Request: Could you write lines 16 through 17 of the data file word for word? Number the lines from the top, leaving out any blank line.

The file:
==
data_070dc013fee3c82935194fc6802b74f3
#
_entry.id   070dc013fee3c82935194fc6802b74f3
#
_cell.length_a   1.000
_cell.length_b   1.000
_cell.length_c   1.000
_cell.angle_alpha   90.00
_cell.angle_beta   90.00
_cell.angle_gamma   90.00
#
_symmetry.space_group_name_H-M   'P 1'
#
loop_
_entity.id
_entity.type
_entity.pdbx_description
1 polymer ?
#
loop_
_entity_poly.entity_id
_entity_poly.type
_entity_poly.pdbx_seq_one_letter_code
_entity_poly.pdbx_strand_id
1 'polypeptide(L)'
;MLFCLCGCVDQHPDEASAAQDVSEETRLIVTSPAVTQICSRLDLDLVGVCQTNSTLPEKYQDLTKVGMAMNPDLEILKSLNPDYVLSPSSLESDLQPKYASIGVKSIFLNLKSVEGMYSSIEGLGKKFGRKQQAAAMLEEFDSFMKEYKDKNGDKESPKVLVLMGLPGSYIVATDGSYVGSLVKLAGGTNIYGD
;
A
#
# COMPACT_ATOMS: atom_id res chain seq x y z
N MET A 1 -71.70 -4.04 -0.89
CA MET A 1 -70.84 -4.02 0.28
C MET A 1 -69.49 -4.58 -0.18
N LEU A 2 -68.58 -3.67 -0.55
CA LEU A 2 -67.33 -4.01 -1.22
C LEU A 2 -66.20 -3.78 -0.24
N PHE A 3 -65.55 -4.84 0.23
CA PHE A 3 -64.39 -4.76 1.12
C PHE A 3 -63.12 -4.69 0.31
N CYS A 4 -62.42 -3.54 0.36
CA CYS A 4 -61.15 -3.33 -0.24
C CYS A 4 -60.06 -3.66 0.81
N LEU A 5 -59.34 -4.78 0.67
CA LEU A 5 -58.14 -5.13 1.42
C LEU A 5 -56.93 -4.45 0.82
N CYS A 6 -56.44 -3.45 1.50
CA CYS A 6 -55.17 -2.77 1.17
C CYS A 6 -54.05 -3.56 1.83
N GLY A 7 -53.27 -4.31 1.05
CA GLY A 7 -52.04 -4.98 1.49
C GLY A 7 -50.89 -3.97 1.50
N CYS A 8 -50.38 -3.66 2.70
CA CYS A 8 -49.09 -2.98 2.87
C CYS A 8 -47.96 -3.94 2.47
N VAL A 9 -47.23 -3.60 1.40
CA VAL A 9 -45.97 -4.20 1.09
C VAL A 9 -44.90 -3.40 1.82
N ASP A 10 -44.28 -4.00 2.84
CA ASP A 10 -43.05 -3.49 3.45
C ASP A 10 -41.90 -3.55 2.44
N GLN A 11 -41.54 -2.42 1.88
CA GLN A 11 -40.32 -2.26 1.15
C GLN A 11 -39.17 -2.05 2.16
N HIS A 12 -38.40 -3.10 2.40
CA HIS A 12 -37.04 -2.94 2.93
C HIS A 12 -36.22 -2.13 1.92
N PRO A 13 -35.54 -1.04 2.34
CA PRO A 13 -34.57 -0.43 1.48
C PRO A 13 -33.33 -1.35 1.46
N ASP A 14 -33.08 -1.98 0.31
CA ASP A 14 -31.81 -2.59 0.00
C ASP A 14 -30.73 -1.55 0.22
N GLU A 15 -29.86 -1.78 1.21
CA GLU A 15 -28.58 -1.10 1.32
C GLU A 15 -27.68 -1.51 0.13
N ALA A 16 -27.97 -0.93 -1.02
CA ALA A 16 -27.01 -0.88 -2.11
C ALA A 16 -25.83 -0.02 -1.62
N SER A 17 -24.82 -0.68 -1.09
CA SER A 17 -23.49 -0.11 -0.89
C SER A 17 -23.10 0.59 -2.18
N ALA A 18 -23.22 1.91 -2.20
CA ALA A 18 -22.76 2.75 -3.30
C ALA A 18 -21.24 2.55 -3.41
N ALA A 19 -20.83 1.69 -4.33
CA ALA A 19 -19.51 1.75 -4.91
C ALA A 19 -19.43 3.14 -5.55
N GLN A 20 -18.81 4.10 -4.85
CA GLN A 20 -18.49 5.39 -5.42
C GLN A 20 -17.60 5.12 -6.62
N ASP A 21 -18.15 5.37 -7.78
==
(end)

_entity.type
_entity.pdbx_description